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I set up two servers, one for MySQL, the other one for PHP. PHP serves the user and runs on top of nginx. The second server with MySQL can only be accessed from the same IP of the PHP web server.

This way I want to put an additional barrier between a possible intruder and him being able to access critical customer data stored in the MySQL db.

However, if sb. was to break into my PHP server, he would get access to all the PHP files and thus would also be able to get through to the MySQL server because all the config files for PHP are on the PHP server.

What would be a good approach to get around this problem? I understand that this would be the worst case scenario, but still, is there are way to store my config files more securely?

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Your chain is as strong as your weakest link. – Wesley van Opdorp Jun 9 '11 at 13:19
In this case that would be PHP. I was thinking of something around the lines of PHP receiving the details externally from another source (maybe changing them daily) so if the worst case becomes a reality, the front-end server is basically useless for an intruder. But I wanted to get some feedback first. – Frank Vilea Jun 9 '11 at 13:21
Oh, and customer data is encrypted as well in the db. Problem: The key for the encryption (AES) is stored on the PHP server as well :-/ – Frank Vilea Jun 9 '11 at 13:22
This is very smart Radu. Pls. post it as an answer. – Frank Vilea Jun 9 '11 at 13:31

6 Answers 6

up vote 1 down vote accepted

You could encrypt the customer data with the customer's password. Neither the PHP server nor the MySQL server know that password. But you can obtain it from the customer himself. So, when the customer logs in, they will send you the password for authentication. In that brief moment, you will have the password that you can use to decrypt his data while sending it to him.

This way, if your whole site is compromised and the hacker has your code, your passwords, database access and everything, he will still be unable to read or modify the customer's data.

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You can encrypt your PHP with IonCube or similar product which makes it extremely difficult to gain any sort of text stored within php files themselves.

After that, you connect to MySQL via SSL so the potential hacker cannot use tcpdump and see what the connection string is by listening on a network interface.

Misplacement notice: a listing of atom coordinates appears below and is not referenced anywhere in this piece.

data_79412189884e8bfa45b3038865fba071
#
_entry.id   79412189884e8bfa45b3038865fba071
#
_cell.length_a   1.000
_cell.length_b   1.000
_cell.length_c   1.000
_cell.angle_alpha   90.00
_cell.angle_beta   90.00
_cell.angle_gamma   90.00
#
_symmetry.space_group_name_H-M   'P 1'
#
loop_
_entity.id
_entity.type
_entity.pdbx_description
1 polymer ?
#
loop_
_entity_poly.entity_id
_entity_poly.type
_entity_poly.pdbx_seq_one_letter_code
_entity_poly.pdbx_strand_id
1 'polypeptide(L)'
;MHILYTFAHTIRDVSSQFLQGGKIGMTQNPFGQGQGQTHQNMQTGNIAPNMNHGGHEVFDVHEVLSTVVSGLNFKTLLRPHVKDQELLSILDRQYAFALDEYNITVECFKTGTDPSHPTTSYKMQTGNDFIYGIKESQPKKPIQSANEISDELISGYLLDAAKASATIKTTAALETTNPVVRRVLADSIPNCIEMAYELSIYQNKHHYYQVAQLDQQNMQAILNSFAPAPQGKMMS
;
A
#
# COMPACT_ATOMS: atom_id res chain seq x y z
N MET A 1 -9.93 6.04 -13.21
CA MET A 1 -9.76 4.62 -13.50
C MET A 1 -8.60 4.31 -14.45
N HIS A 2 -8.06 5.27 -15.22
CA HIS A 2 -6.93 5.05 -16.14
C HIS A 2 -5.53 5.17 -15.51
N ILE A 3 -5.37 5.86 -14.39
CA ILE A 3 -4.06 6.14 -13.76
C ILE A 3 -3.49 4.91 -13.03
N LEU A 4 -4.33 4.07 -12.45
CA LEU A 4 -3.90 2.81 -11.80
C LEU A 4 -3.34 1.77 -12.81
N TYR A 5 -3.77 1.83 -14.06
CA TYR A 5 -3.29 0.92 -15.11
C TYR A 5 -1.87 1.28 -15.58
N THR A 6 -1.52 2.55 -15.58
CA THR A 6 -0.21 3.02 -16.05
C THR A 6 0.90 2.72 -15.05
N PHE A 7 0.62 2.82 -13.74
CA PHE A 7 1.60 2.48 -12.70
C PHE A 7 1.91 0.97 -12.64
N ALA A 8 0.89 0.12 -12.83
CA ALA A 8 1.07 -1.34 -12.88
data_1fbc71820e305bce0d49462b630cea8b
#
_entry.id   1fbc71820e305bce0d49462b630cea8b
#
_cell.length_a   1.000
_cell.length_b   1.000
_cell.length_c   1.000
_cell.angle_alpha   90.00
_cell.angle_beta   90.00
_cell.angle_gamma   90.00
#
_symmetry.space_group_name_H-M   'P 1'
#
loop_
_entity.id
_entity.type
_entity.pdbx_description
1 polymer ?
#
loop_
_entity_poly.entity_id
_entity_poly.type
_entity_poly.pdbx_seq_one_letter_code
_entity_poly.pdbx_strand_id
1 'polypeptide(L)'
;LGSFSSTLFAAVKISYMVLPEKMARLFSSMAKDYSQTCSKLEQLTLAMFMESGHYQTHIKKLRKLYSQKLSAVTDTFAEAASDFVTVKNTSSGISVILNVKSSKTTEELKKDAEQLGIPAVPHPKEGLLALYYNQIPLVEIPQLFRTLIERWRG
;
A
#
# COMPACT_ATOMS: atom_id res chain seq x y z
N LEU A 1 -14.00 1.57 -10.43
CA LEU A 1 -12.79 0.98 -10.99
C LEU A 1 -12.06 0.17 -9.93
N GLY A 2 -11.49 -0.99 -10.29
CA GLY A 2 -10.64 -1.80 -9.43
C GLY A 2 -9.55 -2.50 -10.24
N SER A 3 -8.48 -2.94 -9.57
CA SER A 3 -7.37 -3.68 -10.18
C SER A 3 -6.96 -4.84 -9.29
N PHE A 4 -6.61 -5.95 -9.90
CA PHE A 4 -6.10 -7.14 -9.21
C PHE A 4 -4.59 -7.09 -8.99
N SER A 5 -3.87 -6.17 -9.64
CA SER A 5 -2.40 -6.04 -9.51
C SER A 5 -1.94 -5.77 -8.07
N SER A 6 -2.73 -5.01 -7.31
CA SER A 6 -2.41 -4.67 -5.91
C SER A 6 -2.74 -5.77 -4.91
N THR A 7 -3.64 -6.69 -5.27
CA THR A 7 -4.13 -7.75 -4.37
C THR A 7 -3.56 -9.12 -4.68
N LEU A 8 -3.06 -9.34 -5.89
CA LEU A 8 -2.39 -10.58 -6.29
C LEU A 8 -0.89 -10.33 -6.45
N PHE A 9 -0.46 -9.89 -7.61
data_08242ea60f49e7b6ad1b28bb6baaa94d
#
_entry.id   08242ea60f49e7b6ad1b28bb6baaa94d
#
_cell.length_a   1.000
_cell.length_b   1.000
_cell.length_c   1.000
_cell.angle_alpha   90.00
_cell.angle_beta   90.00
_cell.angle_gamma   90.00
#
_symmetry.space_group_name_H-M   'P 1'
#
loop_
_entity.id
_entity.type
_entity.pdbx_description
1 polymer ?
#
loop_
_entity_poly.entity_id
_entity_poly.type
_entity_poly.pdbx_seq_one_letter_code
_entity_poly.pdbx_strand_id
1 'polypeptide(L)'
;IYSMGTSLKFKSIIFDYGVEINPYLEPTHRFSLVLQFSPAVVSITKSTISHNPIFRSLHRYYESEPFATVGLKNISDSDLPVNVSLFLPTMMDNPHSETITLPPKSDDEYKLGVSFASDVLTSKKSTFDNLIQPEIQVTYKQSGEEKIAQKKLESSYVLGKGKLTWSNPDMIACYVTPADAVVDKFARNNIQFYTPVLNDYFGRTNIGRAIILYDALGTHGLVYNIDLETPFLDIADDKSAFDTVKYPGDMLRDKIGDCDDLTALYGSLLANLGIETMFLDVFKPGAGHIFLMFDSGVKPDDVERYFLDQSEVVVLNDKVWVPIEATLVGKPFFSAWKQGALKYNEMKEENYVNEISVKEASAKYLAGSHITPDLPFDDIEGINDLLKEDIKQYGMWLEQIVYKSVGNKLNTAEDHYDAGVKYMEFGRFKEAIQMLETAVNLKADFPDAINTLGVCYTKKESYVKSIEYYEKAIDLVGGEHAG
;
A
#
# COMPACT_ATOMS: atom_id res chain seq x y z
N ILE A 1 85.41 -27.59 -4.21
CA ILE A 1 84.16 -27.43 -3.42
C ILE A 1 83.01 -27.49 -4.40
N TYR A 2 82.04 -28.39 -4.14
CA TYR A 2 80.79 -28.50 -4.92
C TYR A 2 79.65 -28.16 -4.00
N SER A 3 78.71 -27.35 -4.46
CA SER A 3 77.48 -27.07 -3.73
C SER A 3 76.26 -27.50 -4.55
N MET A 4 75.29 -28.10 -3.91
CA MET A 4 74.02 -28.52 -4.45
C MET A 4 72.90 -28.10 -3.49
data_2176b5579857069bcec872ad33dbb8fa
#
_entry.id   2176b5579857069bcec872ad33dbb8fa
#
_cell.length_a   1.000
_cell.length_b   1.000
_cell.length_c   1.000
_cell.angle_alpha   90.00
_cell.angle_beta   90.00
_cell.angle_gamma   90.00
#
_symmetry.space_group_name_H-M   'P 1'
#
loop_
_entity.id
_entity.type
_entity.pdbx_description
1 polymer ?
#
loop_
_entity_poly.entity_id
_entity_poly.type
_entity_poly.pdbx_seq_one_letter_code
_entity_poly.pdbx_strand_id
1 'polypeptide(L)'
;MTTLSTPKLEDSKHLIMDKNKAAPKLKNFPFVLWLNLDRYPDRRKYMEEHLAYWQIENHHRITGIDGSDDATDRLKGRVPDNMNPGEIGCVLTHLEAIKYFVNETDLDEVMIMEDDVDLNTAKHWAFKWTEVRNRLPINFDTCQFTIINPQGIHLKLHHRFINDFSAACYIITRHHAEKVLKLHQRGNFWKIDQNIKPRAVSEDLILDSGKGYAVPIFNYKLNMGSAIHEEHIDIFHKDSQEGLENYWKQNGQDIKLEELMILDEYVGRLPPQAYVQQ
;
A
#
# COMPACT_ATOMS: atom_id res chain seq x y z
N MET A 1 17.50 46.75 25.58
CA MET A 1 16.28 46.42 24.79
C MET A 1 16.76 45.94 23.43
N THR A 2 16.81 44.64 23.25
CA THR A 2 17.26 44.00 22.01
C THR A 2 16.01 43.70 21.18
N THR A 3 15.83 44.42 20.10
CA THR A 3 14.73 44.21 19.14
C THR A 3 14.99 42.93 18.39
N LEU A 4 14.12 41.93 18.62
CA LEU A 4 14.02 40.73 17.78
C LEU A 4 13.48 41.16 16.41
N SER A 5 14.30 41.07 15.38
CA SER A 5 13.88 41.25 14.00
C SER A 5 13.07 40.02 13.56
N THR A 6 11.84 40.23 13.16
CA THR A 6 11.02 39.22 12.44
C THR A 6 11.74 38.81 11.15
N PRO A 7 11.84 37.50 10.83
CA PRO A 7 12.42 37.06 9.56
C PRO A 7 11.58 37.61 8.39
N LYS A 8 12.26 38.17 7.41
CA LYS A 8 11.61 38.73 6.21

That way you hid your db credentials completely.

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+1 good idea. Thanks Michael. – Frank Vilea Jun 9 '11 at 13:32

If someone was to break in in the PHP server, they would get access to the MySQL server too, but if they didn't actually break in, but only have access to the source files (because of a malfunctioning PHP or malfunctioning .htaccess) you could prevent great damage if you keep your config files and most of your source files out of your www root.

Many sites have a single entry point file from which the whole site runs. If only the entry file (usually index.php) is in de document root folder, and all included php files are moved up a folder, anyone who would be able to read files or get a directory listing, would still not see those files.

It wouldn't help if anyone actually broke in into your server, though. Best thing is to not let that happen.

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+ thanks GolezTrol, I will consider that as well. – Frank Vilea Jun 9 '11 at 13:39

I'd love to say that there is a way around this, but if PHP can access a server, then anyone who has access to the source has step-by-step instructions on how to access the other server. Restricting the machines which can access the DB is really your only hope once your PHP files are compromised.

Of course, you could also restrict read permissions on your files to http/www-dev/apache (whatever is reading your PHP), but if they've really compromised your server, there is no guarantee that they haven't gotten to these as well.

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User under which PHP run needs to be able to acces database. So it is normal that if somebody gains php user rights, he will be able to access database as well.

Basic security advices then apply. Restrict access to php files only to the webserver user, and gives only needed privileges to mysql user. And, most important, don't forget to backup both website and databases.

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you can try to set owner to the config.php to apache and set a mask like 0600 to this file... but if sb. can run php as apache user it won't work, I think nothing will work if sb has apache access to your server...

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